Hillary continues to wear the Progressive cloak to disguise her Socialism.  At least Bernie is honest enough to admit what he is even if his supporters continue to deny it to others and maybe even to themselves.

However perhaps Bernie is using the cloak of Socialism to cover something even more foreign to America?  Some say that if Sanders were vying for a Cabinet post, he’d never pass an FBI background check.

Is there any evidence to back this up?

While attending the University of Chicago, Sanders joined the Young People’s Socialist League: the youth wing of the Socialist Party USA.  What was the mission of the Young People’s Socialist League?

It was spelled out in the preamble to its constitution: “The Young People’s Socialist League of America calls upon all young people who are interested in the emancipation of the working class from the chains of wage slavery to join its rank and through it and its associated organizations of the International Socialist Movement, to work for the overthrow of the present capitalist system in all its social and economic ramifications, and for the establishment in its stead of a worldwide socialistic cooperative commonwealth.”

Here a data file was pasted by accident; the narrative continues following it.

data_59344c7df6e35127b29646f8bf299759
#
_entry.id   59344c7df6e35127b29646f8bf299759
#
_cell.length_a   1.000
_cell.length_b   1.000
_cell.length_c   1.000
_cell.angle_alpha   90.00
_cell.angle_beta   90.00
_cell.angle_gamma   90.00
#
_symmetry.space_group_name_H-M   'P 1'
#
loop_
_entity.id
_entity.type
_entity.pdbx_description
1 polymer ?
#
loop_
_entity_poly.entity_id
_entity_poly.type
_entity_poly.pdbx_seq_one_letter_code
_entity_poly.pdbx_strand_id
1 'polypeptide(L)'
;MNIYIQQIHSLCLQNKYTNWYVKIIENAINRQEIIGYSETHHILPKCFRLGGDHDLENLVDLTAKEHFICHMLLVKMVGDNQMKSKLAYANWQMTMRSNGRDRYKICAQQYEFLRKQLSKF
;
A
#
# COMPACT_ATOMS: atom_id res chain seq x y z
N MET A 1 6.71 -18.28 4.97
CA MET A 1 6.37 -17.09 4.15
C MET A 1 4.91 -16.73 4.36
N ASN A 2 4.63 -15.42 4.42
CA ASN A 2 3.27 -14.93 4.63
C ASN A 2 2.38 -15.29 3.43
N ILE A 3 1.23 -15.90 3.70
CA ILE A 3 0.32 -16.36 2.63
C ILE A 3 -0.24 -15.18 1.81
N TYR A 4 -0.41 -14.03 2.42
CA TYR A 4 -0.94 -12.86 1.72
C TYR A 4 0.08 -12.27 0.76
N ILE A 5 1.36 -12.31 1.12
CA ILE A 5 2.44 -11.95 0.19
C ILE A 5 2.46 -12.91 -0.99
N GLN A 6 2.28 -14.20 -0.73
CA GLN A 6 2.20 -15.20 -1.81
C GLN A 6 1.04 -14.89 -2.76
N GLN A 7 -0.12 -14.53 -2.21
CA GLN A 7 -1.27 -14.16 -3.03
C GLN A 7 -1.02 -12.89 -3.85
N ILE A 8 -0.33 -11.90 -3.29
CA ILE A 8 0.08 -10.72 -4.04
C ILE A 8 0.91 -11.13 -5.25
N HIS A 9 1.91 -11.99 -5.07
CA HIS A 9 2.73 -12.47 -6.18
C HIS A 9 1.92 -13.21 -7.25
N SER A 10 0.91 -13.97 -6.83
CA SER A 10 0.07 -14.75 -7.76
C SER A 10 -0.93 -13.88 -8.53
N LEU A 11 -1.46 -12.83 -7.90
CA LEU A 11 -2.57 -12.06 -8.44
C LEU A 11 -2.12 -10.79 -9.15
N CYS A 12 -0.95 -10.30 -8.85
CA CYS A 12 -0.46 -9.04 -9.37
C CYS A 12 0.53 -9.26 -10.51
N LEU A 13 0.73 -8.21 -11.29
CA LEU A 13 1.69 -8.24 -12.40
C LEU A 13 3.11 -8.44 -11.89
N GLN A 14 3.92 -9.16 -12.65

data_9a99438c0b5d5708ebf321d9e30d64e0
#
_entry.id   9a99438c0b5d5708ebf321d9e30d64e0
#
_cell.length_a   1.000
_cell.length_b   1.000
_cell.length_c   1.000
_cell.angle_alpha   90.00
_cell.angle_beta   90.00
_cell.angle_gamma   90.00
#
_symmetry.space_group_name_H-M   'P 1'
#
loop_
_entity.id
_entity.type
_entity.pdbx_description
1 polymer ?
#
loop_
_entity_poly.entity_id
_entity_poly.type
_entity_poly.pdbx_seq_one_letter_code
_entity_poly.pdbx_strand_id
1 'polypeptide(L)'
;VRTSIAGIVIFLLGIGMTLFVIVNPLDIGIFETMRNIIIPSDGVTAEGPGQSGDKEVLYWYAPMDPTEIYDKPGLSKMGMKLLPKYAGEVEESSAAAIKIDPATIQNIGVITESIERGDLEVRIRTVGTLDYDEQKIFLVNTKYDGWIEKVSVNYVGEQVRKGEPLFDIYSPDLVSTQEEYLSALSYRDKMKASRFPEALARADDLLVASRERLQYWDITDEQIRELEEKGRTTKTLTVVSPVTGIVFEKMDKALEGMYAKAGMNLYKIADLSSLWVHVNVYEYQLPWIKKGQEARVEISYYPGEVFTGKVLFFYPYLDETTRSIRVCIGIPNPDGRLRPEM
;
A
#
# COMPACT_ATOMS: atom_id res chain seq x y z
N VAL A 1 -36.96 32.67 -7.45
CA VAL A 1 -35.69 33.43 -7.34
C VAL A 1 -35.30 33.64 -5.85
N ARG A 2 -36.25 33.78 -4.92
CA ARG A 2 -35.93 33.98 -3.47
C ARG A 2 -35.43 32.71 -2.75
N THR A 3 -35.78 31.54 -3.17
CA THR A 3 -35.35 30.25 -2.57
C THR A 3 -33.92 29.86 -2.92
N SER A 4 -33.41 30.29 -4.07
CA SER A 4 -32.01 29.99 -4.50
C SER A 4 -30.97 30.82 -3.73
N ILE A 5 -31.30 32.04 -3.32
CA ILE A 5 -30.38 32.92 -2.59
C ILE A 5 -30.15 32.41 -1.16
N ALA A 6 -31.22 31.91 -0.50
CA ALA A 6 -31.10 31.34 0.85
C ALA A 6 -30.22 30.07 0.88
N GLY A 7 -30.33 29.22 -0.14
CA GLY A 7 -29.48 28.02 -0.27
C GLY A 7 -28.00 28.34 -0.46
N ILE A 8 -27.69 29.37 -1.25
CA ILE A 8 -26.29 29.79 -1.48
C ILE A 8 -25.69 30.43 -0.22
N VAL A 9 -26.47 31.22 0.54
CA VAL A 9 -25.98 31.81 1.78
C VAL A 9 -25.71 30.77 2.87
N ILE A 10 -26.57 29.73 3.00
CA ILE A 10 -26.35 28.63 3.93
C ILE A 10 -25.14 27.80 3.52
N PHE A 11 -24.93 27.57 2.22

After graduating with a political science degree, Sanders moved to Vermont, where he headed the American People’s History Society: an organ for Marxist propaganda. There, he produced a glowing documentary on the life of socialist revolutionary Eugene Debs, who was jailed for espionage during the Red Scare and hailed by the Bolsheviks as “America’s greatest Marxist.”  Sanders still hangs a portrait of Debs on the wall in his Senate office.

In the early ’70s, Sanders helped found the Liberty Union Party, which called for the nationalization of all US banks and the public takeover of all private utility companies.

After failed runs for Congress, Sanders in 1981 managed to get elected mayor of Burlington, VT., where he restricted property rights for landlords, set price controls, and raised property taxes to pay for communal land trusts. Local small businesses distributed fliers complaining their new mayor “does not believe in free enterprise.”

According to the New York Post:

His radical activities didn’t stop at the water’s edge.

Sanders took several “goodwill” trips not only to the USSR, but also to Cuba and Nicaragua, where the Soviets were trying to expand their influence in our hemisphere.

In 1985, he traveled to Managua to celebrate the rise to power of the Marxist-Leninist Sandinista government. He called it a “heroic revolution.” Undermining anti-communist US policy, Sanders denounced the Reagan administration’s backing of the Contra rebels in a letter to the Sandinistas.